The St. Louis-based non-profit Parents as Teachers is a local organization that makes a national impact by helping prepare parents to be a child’s first teacher from pregnancy up to kindergarten. We’ve recently discussed the importance of access to early childhood education and a question about the organization came up repeatedly.
We thought we’d check in with the organization to see what it is up to these days—nationally and locally. On Monday’s “St. Louis on the Air,” two guests joined the show:
- Scott Hippert, President and CEO of Parents as Teachers
- Donna Hunt O’Brien, Director, Training, Curriculum, and Program Innovations with Parents as Teachers
Parents as Teachers uses an approach that incorporates home visits by “parent educators,” health/developmental screenings, support groups and connections to community resources. The group was founded 30 years ago in the Ferguson-Florissant School District and has expanded to 50 states and 6 other countries. Over 194,000 children receive help from the organization each year.
In Missouri, Parents as Teachers is connected to parents through their school districts and the organization operates in every school district in the state. Trained parent educators work with parents to learn parenting skills—even if they weren’t exposed to good parenting themselves as a child. The attachment of children to a primary care provider is the most important goal to achieve, said O’Brien.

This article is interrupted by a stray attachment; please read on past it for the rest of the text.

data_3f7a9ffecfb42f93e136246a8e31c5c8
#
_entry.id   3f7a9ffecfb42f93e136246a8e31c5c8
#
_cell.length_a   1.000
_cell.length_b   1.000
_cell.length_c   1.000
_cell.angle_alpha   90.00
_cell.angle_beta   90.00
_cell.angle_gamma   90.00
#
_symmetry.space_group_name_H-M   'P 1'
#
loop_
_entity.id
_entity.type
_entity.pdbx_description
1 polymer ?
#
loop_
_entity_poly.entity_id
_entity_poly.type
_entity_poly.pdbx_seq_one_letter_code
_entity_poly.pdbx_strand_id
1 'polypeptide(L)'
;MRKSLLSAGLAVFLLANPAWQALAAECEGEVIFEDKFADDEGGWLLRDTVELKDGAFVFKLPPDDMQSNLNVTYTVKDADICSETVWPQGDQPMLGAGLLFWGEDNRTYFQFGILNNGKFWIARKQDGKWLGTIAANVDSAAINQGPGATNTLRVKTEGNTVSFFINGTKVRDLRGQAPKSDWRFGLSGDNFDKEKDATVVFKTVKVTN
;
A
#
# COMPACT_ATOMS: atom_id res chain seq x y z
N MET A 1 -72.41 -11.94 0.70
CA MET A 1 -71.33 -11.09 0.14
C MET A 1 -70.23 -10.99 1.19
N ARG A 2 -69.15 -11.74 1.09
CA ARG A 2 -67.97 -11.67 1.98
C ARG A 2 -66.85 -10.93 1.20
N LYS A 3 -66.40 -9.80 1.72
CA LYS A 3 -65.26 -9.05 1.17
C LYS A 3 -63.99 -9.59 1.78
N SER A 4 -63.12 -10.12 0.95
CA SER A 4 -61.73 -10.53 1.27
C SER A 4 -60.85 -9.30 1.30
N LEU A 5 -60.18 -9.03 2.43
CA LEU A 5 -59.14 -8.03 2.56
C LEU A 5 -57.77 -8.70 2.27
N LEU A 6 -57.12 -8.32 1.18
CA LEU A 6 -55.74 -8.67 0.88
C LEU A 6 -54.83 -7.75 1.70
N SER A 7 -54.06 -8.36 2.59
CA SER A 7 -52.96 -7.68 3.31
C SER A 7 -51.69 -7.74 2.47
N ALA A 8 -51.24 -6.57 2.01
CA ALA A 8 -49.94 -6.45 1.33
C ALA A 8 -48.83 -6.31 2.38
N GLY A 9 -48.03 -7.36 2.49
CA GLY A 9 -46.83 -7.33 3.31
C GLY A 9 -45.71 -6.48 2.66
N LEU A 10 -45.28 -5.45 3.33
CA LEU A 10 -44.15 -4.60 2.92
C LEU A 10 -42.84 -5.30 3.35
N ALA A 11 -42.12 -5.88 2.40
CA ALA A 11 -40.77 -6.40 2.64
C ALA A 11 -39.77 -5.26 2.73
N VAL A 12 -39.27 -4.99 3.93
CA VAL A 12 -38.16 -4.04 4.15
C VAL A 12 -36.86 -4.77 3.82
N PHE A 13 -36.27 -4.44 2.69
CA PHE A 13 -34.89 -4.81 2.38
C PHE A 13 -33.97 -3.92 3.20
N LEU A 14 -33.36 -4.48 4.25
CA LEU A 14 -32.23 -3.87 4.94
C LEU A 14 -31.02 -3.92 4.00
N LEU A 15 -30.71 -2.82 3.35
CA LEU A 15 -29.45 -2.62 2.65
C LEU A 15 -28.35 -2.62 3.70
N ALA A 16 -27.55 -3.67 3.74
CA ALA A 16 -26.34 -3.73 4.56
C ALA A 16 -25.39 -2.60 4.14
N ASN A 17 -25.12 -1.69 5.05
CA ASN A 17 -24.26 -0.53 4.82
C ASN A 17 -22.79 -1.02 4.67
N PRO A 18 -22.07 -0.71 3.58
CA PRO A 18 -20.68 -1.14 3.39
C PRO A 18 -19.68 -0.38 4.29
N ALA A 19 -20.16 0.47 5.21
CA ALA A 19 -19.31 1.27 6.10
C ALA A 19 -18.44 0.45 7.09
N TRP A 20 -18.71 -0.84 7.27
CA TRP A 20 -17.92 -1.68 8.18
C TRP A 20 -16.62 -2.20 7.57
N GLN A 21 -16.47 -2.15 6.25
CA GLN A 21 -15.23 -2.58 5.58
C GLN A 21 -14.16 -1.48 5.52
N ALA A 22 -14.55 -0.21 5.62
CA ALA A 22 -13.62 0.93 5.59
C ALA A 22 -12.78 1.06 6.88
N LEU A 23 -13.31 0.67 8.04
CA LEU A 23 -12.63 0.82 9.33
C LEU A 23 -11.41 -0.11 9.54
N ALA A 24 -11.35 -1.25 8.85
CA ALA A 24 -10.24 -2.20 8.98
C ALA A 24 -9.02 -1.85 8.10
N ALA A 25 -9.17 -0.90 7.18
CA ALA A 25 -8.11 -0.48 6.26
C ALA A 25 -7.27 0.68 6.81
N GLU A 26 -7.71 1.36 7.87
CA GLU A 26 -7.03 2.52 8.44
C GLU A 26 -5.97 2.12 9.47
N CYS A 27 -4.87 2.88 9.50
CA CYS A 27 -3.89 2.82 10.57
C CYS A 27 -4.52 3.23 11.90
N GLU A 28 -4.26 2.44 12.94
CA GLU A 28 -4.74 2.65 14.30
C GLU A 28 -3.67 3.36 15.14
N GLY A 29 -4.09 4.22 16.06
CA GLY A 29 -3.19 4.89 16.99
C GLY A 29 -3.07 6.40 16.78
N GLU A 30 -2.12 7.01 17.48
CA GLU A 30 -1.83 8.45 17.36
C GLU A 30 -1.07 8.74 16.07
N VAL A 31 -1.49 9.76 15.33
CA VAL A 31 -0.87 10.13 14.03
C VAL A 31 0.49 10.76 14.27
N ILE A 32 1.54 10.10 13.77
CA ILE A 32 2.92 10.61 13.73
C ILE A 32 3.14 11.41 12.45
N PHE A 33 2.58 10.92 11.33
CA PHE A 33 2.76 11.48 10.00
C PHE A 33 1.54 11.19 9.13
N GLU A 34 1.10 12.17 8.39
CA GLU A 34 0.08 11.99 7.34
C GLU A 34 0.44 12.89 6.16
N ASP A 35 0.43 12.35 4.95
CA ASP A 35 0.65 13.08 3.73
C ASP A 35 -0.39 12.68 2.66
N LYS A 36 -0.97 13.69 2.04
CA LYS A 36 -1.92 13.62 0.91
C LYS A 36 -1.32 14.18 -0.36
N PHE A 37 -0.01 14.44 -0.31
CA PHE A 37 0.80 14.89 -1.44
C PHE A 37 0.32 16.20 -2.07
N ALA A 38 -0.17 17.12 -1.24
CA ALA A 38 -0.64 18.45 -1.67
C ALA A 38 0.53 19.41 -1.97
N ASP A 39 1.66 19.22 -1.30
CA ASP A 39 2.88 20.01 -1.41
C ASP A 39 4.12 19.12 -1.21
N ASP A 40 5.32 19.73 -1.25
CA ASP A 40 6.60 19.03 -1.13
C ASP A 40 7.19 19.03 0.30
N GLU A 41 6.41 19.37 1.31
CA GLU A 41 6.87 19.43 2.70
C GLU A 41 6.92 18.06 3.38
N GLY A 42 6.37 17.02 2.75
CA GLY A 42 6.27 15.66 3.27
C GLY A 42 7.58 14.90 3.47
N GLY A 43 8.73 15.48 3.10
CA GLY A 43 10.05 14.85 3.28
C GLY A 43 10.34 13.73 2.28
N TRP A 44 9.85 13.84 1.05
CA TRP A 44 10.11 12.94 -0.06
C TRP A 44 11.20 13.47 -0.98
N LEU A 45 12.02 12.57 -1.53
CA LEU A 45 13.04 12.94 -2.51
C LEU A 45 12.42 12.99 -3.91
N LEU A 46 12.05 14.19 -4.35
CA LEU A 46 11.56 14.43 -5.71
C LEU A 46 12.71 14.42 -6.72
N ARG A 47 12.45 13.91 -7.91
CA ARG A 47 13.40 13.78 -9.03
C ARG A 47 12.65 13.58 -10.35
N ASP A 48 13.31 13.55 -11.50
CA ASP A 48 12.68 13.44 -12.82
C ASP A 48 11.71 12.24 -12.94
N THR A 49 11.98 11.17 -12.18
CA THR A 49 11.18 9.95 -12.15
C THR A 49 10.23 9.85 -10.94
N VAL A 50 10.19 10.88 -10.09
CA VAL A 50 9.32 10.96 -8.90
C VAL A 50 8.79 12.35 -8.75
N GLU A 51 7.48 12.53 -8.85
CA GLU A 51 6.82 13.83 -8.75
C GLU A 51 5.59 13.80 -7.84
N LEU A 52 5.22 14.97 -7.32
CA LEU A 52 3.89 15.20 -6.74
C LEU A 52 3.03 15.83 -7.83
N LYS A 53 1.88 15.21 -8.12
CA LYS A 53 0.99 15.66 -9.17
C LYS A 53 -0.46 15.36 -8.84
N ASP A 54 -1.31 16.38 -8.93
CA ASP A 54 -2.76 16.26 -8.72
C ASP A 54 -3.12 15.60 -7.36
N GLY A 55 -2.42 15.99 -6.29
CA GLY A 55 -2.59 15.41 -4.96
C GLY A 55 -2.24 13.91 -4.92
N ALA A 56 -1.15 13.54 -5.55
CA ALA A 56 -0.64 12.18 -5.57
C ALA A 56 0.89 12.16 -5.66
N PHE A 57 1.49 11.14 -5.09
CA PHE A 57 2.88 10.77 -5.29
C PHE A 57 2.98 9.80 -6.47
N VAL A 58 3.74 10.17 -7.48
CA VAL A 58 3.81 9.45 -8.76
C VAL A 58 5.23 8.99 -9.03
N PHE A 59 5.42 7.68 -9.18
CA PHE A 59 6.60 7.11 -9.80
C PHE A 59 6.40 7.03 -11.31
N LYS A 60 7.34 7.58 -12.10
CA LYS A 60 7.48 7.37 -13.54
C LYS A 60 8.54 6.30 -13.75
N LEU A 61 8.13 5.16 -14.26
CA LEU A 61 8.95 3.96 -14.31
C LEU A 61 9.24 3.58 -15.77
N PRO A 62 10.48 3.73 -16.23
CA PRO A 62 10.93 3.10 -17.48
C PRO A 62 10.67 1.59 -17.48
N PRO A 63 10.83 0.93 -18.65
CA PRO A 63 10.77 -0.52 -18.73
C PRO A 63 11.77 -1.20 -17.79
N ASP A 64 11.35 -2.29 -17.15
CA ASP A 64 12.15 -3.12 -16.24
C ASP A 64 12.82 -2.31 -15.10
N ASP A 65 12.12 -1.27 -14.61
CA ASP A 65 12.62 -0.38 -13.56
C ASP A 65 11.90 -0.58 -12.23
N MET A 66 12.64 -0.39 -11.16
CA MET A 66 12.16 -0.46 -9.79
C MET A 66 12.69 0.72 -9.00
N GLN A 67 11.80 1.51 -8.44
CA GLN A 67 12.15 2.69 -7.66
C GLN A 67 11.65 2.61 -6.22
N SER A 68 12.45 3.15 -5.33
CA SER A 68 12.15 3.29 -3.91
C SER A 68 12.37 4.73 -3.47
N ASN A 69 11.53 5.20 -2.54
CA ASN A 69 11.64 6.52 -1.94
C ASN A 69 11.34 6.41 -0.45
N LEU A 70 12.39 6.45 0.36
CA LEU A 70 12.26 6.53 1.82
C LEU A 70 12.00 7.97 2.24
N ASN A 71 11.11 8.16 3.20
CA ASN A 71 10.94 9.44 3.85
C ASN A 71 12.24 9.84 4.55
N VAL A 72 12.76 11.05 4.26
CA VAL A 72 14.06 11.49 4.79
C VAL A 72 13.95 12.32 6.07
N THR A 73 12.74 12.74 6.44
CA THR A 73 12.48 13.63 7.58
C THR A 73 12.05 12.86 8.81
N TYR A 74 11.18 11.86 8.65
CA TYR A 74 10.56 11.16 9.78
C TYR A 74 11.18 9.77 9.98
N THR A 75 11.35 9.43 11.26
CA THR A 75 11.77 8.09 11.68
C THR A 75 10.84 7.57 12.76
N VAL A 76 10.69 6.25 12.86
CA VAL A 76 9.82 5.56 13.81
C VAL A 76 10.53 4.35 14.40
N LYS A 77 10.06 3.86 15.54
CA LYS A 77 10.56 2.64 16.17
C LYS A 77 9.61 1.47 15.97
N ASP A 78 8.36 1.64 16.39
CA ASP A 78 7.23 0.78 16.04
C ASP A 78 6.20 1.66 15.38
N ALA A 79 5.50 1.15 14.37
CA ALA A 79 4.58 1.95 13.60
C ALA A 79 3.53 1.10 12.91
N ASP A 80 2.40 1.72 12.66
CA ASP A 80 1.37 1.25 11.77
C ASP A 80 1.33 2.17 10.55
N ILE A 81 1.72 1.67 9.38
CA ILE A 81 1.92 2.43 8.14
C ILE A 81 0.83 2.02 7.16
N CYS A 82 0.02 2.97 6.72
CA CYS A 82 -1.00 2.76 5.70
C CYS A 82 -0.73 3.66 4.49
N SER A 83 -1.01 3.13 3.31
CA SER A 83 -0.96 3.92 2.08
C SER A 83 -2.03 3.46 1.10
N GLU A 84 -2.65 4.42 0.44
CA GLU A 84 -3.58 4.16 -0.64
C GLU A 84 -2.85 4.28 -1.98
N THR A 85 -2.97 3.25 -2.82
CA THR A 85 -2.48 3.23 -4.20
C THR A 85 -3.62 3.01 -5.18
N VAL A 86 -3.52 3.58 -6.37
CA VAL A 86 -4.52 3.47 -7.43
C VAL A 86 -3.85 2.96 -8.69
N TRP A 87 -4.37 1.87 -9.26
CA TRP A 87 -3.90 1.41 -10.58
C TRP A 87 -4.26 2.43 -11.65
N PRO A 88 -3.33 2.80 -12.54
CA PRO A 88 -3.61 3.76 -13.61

“Without a strong attachment, the brain isn’t ready to receive all the learning,” O’Brien continued.
“That’s the basis that has got to be there and that’s through positive parent-child or caregiver-child interactions.”
Although the organization has expanded since it was founded in 1984, it has seen significant cuts in funding in the past years.
“In Missouri, we took a significant cut not too long ago but what I’m really excited about at the grassroots levels, at the program level, our districts and other organizations are starting to really gain strength and figure out how to fund programs in a sustainable way,” O’Brien said. “Many organizations are looking at diversifying their funding. It also requires leaders in these districts to advocate and move forward the very important work of parent education.”
Hippert said that the organization had achieved modest gains in making up for funding lost from the state from 2009—bringing the reduction in funding from 60 to 50 percent.
“Clearly, school districts are having trouble funding parents as teachers as staff,” Hippert said. “We need to get state funding back to some reasonable level so that school districts can afford to provide these services to high-needs families.”
"St. Louis on the Air" discusses issues and concerns facing the St. Louis area. The show is produced by Mary Edwards, Alex Heuer and Kelly Moffitt and hosted by veteran journalist Don Marsh. Follow us on Twitter and join the conversation at @STLonAir.